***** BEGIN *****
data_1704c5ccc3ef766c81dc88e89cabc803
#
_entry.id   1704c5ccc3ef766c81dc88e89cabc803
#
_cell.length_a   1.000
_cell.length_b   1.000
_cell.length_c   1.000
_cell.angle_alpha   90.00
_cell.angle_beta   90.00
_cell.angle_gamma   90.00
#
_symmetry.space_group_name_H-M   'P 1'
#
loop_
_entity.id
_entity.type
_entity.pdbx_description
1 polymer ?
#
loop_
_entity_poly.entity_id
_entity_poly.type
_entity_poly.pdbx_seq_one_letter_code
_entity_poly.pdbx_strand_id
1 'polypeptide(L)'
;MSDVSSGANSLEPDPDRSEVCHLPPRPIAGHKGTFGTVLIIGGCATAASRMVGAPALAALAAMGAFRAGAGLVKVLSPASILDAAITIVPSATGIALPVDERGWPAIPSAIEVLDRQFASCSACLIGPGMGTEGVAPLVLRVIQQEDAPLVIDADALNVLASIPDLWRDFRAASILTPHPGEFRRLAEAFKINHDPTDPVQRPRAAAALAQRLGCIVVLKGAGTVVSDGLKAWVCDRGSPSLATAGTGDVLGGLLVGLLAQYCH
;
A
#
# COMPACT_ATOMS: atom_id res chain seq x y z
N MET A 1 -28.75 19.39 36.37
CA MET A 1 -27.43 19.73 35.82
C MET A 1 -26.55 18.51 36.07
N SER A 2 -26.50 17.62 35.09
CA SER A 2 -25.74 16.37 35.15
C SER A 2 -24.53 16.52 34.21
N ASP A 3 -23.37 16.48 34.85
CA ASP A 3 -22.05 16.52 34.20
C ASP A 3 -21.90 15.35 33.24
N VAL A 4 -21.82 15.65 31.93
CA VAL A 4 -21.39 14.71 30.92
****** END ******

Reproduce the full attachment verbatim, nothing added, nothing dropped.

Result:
data_1704c5ccc3ef766c81dc88e89cabc803
#
_entry.id   1704c5ccc3ef766c81dc88e89cabc803
#
_cell.length_a   1.000
_cell.length_b   1.000
_cell.length_c   1.000
_cell.angle_alpha   90.00
_cell.angle_beta   90.00
_cell.angle_gamma   90.00
#
_symmetry.space_group_name_H-M   'P 1'
#
loop_
_entity.id
_entity.type
_entity.pdbx_description
1 polymer ?
#
loop_
_entity_poly.entity_id
_entity_poly.type
_entity_poly.pdbx_seq_one_letter_code
_entity_poly.pdbx_strand_id
1 'polypeptide(L)'
;MSDVSSGANSLEPDPDRSEVCHLPPRPIAGHKGTFGTVLIIGGCATAASRMVGAPALAALAAMGAFRAGAGLVKVLSPASILDAAITIVPSATGIALPVDERGWPAIPSAIEVLDRQFASCSACLIGPGMGTEGVAPLVLRVIQQEDAPLVIDADALNVLASIPDLWRDFRAASILTPHPGEFRRLAEAFKINHDPTDPVQRPRAAAALAQRLGCIVVLKGAGTVVSDGLKAWVCDRGSPSLATAGTGDVLGGLLVGLLAQYCH
;
A
#
# COMPACT_ATOMS: atom_id res chain seq x y z
N MET A 1 -28.75 19.39 36.37
CA MET A 1 -27.43 19.73 35.82
C MET A 1 -26.55 18.51 36.07
N SER A 2 -26.50 17.62 35.09
CA SER A 2 -25.74 16.37 35.15
C SER A 2 -24.53 16.52 34.21
N ASP A 3 -23.37 16.48 34.85
CA ASP A 3 -22.05 16.52 34.20
C ASP A 3 -21.90 15.35 33.24
N VAL A 4 -21.82 15.65 31.93
CA VAL A 4 -21.39 14.71 30.92